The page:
Actions emanating from SWOT analysis of Cargo Terminais is given below which also strengthens its ability to get new concessions like Port Namibe.
Table : Actions emanating from SWOT analysis.
Rationale to invest in Namibe - A strategic fit for Cargo Terminais?
While much focus is given on the bigger ports namely Luanda and Lobito, Namibe, the third largest port of Angola, remains underdeveloped in terms of infrastructure and container terminal facilities. Unlike the other terminals managed by both private and public sector, Namibe remains under the government and lacks professional management set up in its operations. Namibe port is currently operating under capacity in the absence of appropriate equipment, systems and infrastructure leading to low volumes and high waiting time for vessels. CargoTerminais, already operating in Luanda and looking at Lobito, aims to develop Namibe bringing in additional investments in equipments and sytems. By investing in the quay, yard, equipments and systems, CargoTerminais targets an increase in container volumes from the current level. There are a number of ports aiming to be regional transshipment point in South West Africa. CargoTerminais' main strategy is to convert Namibe into a transshipment hub to serve other ports in Angola and countries like Congo. Apart from normal import and exports, Namibe's strategic location makes it a great prospect to become a local transshipment hub. Currently some cargo destined to Angola and Port Lobito is transshipped via Walvis Bay (Namibia). The aim is to make Namibe as a local transshipment hub by taking up cargo from Walvis Bay. In other words, shipping lines will come directly to Namibe for cargo which was previously offloaded at Walvis Bay to later transship to final destinations in Angola. Namibe will in turn reship the cargo to the different ports in Angola instead of Walvis Bay. An example is Far East to Namibe and Namibe to Luanda rather than Far East to Walvis Bay and then to Luanda. In the same way, cargo from different parts in Angola will be transshipped via Namibe to final destinations.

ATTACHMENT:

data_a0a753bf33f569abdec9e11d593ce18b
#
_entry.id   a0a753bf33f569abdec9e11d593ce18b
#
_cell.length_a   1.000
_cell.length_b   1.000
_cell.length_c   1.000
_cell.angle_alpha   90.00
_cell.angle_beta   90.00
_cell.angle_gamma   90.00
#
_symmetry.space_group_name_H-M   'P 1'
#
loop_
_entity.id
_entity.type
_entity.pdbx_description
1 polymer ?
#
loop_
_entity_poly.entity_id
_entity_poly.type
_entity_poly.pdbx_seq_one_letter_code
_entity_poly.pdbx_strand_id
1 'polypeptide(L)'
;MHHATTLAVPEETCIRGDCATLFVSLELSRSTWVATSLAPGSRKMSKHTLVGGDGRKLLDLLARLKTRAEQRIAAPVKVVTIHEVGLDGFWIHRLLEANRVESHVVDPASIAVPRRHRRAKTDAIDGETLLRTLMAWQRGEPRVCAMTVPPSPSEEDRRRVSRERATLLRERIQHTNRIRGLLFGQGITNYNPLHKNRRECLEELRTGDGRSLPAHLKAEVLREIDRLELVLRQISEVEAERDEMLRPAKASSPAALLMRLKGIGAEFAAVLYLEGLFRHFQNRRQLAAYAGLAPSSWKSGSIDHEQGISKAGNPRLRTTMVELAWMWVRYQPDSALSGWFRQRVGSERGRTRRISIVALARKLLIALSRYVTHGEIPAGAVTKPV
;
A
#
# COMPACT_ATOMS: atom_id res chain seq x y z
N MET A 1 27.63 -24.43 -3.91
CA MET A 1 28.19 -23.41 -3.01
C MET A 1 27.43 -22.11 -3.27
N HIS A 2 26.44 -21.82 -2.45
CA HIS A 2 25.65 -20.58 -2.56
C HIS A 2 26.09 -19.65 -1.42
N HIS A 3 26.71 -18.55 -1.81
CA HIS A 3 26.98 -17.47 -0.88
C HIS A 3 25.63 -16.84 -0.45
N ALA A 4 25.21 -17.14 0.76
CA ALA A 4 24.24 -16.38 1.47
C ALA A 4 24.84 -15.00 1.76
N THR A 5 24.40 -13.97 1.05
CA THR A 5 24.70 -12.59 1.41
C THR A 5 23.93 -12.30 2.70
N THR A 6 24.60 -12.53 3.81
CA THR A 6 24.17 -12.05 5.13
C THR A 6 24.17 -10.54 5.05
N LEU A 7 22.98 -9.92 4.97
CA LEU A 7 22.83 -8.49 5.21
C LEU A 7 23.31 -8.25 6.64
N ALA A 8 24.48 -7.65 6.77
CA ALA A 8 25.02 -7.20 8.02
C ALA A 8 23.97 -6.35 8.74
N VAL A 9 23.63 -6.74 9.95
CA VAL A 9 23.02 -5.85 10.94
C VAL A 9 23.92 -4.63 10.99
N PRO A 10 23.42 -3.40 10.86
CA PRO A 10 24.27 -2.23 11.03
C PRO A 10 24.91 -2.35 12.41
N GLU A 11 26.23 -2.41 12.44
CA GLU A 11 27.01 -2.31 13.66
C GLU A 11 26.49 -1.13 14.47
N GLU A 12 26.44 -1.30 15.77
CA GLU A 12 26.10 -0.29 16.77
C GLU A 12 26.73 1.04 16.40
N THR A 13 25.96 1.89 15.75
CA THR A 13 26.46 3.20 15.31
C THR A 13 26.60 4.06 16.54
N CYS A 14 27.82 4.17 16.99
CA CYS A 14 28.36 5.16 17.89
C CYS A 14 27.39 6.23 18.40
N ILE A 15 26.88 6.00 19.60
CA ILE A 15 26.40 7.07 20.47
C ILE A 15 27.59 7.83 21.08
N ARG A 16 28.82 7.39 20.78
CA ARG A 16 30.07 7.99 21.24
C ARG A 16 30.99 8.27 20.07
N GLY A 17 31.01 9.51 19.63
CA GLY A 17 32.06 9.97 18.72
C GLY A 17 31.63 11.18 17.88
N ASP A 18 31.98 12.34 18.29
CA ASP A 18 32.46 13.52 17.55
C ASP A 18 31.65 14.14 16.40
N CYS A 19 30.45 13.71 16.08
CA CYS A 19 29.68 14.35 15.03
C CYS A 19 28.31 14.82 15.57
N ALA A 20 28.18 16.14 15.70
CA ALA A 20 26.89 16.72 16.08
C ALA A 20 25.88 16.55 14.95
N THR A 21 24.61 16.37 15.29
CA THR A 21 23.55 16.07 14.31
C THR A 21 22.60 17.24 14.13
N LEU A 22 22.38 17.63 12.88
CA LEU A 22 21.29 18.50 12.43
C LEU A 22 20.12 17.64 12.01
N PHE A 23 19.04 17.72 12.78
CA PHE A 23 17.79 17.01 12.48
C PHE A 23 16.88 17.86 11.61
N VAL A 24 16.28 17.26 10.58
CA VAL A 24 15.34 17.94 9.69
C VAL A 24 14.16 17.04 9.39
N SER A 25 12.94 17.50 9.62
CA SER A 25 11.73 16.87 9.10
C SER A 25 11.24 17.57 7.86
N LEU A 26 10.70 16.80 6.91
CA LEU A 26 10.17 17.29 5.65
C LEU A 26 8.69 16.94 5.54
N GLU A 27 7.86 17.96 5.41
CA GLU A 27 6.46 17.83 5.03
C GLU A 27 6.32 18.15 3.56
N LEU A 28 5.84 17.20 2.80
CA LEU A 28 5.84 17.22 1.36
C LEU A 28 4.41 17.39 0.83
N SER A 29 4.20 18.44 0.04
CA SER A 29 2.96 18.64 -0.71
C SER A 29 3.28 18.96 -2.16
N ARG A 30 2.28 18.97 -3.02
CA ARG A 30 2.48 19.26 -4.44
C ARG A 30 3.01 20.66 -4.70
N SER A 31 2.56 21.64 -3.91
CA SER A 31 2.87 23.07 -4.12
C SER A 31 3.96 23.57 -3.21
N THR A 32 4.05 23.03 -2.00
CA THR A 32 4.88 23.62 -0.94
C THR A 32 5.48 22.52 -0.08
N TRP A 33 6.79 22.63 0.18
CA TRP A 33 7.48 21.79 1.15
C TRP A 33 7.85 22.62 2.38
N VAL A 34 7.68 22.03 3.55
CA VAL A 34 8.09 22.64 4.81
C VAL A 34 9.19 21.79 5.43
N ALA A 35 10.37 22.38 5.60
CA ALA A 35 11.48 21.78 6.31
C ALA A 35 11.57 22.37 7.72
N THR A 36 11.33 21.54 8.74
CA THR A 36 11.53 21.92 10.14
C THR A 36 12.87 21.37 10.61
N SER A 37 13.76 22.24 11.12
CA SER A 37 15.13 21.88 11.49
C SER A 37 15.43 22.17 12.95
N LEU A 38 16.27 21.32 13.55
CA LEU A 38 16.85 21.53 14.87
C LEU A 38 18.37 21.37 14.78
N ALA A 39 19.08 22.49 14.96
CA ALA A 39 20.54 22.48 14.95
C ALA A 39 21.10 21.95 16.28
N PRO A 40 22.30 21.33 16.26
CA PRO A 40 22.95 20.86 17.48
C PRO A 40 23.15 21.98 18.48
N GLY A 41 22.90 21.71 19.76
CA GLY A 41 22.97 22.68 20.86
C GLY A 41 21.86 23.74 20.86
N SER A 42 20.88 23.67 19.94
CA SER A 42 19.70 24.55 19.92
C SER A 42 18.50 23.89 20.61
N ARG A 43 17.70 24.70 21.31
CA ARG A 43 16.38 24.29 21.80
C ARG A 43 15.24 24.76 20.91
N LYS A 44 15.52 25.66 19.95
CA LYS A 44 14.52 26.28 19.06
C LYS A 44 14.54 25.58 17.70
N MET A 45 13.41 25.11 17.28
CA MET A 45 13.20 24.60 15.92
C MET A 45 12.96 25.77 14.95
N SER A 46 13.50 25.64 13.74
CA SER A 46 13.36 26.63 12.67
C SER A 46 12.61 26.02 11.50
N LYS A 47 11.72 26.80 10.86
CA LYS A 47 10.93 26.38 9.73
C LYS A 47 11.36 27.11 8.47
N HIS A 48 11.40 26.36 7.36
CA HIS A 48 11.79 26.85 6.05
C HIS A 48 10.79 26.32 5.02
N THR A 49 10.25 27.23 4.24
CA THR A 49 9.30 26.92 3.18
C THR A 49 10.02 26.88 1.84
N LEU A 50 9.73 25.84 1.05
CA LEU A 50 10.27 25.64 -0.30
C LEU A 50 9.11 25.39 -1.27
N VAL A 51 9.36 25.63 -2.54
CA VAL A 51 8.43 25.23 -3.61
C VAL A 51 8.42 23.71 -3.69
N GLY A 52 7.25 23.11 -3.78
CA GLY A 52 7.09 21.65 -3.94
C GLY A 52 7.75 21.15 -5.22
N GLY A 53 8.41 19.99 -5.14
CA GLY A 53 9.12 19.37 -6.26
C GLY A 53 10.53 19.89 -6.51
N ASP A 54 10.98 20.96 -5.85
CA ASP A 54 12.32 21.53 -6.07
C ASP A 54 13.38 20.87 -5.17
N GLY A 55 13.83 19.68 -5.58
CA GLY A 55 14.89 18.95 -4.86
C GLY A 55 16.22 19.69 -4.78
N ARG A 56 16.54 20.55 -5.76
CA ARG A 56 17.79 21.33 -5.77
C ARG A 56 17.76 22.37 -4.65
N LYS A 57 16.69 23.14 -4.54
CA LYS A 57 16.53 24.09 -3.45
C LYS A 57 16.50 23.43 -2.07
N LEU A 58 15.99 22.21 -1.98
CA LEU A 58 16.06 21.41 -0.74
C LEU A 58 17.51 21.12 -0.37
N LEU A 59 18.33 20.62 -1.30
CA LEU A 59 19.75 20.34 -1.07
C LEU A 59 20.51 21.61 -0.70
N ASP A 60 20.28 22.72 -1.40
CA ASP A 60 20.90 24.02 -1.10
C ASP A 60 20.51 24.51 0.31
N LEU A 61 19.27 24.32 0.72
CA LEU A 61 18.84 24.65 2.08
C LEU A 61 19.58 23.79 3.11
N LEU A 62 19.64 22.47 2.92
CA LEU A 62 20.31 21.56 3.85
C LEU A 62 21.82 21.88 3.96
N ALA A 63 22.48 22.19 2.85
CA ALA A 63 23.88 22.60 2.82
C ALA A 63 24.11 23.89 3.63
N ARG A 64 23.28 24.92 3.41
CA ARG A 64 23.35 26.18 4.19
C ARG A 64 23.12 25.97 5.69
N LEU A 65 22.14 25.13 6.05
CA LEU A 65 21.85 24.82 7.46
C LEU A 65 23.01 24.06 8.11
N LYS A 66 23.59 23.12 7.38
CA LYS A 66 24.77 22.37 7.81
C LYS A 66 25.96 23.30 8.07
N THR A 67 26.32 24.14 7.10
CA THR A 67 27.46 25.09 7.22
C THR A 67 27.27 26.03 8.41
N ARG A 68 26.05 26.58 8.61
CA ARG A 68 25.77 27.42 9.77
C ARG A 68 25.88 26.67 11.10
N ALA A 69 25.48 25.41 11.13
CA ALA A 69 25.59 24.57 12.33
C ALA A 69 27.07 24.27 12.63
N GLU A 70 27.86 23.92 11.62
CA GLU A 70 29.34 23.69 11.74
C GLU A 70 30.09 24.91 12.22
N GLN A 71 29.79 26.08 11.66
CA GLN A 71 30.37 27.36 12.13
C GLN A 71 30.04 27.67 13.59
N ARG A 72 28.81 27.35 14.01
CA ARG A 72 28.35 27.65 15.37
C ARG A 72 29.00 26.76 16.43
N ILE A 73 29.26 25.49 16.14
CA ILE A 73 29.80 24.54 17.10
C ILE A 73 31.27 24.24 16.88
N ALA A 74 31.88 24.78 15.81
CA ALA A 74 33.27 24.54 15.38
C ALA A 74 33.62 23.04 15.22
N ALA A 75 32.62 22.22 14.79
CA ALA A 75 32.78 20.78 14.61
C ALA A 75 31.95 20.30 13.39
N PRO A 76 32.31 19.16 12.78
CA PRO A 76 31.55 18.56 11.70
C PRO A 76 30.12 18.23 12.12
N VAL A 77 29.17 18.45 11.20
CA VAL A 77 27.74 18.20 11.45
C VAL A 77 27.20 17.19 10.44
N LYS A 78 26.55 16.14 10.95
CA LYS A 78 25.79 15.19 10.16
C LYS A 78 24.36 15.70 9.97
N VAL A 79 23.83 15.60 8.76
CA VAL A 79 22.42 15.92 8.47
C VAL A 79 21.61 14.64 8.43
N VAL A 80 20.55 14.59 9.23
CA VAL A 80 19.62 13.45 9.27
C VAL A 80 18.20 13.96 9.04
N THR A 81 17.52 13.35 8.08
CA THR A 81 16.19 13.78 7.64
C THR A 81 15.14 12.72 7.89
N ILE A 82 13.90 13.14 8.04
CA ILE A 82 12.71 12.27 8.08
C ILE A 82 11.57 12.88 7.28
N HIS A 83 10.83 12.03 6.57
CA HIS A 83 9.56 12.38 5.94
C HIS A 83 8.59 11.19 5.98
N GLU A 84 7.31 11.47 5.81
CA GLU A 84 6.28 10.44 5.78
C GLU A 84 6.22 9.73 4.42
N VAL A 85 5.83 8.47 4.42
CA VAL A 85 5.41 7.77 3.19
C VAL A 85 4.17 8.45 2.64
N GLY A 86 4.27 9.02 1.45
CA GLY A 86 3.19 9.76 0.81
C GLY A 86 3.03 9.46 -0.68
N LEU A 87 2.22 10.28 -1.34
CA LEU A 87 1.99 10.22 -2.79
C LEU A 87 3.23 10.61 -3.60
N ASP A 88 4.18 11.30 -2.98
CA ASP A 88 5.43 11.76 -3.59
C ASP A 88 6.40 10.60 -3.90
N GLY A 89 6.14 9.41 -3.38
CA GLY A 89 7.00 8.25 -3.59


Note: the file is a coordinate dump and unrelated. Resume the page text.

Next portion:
Angola market entry mode: APMT Perspective